Desktop-application update improvements

We’ve overhauled the way the RescueTime application handles updates, and the new process is much smoother. New users are currently getting this functionality, and we’ll be pushing out an update automatically in the next couple of days, and after that any future updates should be much less obtrusive than they currently are.

You can get the new version of the app now from the RescueTime download page.

The input sources report and RescueTime alerts are only available to premium subscribers. If you are on the free plan, you can learn more about upgrading to RescueTime premium here.

I hope you like these new features. There’s a lot more on the way!


Some tips for safe web browsing in a post-Heartbleed internet

Over the past week, we have noticed many people (friends, family members, etc…) asking for general advice on things they can do to protect themselves from the recently revealed Heartbleed vulnerability. While a lot of the major work needs to be done by owners of individual websites, there are some more general security steps that you can take to minimize your risk. Most are not that difficult to set up, so you might as well go ahead and do them, especially now that security is probably fresh in your brain due to all the Heartbleed coverage.

If you use Chrome, install the Chromebleed extension.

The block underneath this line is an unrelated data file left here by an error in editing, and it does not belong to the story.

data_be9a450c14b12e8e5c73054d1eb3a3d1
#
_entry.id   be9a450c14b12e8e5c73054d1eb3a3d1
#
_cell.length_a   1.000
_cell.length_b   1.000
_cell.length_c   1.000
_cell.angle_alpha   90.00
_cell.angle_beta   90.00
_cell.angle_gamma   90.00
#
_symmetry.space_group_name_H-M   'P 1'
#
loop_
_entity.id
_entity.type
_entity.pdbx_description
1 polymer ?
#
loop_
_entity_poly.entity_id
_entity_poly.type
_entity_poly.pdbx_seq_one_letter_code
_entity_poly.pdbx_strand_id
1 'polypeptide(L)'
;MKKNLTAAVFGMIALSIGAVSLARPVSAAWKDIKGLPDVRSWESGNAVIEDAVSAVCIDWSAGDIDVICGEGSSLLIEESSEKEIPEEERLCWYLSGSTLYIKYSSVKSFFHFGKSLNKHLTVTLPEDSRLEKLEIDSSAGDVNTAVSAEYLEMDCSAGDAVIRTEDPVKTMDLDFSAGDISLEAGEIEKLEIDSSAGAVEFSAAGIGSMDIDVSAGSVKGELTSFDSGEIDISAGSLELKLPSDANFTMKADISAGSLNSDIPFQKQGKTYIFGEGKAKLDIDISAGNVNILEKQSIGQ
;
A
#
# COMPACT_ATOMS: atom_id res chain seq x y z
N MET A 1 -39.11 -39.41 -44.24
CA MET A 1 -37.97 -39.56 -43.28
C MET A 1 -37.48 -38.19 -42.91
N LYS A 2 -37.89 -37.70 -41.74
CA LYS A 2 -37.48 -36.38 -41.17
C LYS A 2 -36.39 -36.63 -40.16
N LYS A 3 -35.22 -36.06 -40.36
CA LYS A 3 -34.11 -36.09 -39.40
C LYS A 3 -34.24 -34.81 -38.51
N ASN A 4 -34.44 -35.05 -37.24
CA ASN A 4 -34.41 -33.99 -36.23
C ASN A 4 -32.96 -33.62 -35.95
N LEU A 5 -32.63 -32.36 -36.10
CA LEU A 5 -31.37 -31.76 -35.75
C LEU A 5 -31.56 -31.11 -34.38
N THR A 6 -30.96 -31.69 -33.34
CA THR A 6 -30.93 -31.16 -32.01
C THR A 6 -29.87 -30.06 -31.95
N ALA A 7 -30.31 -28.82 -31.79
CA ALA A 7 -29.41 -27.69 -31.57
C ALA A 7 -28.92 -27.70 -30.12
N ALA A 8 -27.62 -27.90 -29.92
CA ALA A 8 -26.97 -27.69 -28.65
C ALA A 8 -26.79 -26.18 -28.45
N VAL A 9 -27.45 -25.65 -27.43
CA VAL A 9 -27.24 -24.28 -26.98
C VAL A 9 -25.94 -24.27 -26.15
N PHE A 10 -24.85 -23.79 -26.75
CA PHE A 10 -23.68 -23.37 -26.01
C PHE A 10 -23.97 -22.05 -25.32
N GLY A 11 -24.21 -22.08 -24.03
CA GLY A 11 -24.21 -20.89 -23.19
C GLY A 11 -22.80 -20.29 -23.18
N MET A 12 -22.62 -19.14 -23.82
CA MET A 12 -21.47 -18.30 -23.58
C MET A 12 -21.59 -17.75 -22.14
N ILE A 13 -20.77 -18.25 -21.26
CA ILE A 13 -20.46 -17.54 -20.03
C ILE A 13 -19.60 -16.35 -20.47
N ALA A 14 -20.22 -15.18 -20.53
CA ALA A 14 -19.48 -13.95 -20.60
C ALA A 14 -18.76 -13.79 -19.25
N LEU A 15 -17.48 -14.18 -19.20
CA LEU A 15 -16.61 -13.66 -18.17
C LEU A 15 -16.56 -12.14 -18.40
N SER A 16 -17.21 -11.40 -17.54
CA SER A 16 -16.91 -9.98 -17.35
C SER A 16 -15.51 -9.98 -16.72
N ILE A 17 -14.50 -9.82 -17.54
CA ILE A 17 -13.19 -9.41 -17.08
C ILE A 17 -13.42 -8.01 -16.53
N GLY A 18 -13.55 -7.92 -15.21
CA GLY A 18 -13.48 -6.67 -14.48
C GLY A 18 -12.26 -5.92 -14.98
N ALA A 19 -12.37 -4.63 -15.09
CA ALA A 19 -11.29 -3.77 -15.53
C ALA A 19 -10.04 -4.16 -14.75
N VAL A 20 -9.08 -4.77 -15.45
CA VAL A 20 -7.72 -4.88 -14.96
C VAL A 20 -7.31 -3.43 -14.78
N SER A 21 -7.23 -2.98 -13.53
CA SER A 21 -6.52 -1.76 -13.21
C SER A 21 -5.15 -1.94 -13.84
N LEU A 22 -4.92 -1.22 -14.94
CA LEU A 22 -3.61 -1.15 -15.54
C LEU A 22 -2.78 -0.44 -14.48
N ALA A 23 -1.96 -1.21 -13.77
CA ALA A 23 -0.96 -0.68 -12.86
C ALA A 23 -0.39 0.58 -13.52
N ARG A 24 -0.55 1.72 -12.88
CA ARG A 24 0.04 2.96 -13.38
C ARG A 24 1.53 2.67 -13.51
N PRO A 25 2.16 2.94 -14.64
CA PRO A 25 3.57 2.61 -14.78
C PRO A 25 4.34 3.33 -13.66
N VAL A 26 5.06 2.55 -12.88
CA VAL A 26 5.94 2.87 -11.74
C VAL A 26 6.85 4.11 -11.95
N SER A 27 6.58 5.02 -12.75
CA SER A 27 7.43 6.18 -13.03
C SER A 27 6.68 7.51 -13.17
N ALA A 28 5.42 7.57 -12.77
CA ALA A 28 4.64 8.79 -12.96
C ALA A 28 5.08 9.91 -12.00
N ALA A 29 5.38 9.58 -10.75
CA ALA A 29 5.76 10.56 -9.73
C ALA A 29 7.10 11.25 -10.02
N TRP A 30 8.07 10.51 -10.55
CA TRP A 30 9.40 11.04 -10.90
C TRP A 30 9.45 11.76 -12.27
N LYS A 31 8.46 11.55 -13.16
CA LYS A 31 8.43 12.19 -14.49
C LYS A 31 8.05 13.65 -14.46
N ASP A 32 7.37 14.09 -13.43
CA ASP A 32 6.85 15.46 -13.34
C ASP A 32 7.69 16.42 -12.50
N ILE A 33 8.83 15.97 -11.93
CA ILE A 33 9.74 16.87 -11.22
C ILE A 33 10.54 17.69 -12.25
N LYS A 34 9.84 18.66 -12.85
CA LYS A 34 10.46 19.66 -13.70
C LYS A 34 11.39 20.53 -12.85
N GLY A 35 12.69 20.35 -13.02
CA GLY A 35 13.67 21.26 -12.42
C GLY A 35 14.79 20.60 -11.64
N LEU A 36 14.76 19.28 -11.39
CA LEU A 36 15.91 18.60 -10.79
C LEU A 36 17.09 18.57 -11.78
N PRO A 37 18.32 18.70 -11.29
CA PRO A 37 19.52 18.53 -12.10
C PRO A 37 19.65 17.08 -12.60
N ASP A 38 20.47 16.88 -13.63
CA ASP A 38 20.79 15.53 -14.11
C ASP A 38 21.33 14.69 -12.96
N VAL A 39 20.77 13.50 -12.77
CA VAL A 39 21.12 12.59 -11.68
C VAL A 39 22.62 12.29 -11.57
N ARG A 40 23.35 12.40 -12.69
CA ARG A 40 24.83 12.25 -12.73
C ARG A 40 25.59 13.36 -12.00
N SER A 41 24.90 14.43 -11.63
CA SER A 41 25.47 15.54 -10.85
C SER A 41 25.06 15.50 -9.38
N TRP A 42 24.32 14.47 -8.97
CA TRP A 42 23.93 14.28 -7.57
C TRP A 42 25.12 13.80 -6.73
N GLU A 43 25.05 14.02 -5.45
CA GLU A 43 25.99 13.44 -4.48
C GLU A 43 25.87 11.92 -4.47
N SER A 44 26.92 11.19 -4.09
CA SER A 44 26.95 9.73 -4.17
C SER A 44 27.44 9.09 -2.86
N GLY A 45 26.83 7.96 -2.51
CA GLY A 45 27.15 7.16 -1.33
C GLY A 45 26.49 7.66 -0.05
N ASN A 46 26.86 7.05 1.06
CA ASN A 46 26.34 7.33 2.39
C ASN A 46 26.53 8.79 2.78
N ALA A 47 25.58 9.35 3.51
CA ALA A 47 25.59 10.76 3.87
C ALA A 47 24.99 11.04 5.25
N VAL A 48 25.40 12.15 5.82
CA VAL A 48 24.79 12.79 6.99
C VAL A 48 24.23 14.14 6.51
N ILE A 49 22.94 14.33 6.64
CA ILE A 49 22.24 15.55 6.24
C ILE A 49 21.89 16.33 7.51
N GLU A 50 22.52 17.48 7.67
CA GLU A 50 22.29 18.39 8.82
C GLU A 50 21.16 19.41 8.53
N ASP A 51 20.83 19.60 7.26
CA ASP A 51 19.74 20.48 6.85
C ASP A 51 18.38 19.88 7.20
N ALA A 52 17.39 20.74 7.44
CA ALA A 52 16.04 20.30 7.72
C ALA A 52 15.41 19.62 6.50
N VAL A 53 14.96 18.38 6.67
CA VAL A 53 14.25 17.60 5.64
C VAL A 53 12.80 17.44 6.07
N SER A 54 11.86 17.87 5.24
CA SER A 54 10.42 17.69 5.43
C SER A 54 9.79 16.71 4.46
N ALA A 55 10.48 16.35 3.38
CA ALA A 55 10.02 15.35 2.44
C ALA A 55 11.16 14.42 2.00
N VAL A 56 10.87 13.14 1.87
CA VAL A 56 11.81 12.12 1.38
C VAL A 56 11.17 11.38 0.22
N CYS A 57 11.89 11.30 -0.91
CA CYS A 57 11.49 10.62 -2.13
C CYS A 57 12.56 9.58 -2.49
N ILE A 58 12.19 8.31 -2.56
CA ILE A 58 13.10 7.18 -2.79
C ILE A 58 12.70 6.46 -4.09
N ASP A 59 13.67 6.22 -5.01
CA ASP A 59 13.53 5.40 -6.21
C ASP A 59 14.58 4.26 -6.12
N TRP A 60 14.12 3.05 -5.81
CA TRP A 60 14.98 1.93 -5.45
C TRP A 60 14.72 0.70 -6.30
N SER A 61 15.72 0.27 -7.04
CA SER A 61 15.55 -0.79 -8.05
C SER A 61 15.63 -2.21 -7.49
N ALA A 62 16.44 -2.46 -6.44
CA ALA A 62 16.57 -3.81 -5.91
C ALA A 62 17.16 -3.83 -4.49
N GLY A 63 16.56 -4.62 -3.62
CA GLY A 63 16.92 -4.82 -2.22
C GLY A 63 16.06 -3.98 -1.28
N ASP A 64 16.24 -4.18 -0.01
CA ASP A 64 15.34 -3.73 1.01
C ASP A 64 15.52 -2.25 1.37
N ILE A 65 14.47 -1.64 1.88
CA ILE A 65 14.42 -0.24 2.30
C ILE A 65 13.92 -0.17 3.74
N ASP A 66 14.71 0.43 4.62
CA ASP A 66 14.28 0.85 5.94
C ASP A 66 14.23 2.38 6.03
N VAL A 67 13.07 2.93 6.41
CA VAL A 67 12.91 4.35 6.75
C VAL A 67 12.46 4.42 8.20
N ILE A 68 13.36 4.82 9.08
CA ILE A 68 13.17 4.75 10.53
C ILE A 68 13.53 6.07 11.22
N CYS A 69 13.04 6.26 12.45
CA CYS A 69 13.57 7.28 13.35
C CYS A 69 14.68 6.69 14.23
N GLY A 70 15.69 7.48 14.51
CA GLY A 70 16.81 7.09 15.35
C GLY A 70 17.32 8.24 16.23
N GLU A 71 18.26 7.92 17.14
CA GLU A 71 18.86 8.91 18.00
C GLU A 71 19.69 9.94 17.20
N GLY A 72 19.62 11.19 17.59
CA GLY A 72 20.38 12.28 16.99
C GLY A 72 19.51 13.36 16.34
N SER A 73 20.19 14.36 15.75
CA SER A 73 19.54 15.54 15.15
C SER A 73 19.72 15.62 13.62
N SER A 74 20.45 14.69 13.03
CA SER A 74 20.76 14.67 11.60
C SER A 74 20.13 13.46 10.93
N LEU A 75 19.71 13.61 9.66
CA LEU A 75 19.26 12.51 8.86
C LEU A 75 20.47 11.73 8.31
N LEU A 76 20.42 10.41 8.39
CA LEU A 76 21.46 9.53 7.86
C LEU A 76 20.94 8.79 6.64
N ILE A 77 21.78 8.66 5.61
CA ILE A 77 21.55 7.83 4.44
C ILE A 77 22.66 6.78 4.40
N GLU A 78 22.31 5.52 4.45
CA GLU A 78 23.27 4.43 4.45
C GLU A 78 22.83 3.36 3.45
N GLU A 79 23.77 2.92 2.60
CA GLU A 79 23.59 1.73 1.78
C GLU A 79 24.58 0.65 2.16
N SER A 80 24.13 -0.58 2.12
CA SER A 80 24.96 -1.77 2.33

This browser extension will give you an alert when you are on a secure site that appears to be vulnerable to the Heartbleed bug. The good news, as many websites have patched their servers, you should see very few alerts. If you do see an alert. Get off that website and come back later when they have had a chance to patch their servers.

Change passwords on sites that have given the all-clear

It’s a good idea to change your passwords, but only for websites that have given the all-clear that they are no longer vulnerable to the bug. If a site hasn’t patched their servers and you update your personal information, it doesn’t do much good.

Use a password manager like LastPass

It’s really hard (damn near impossible) to remember a unique password for every website you visit. Most people use a single password for many websites. A password manager shifts that burden out of your brain and into a piece of software, allowing you to remain secure while only remembering a single password.

Use two-factor authentication wherever possible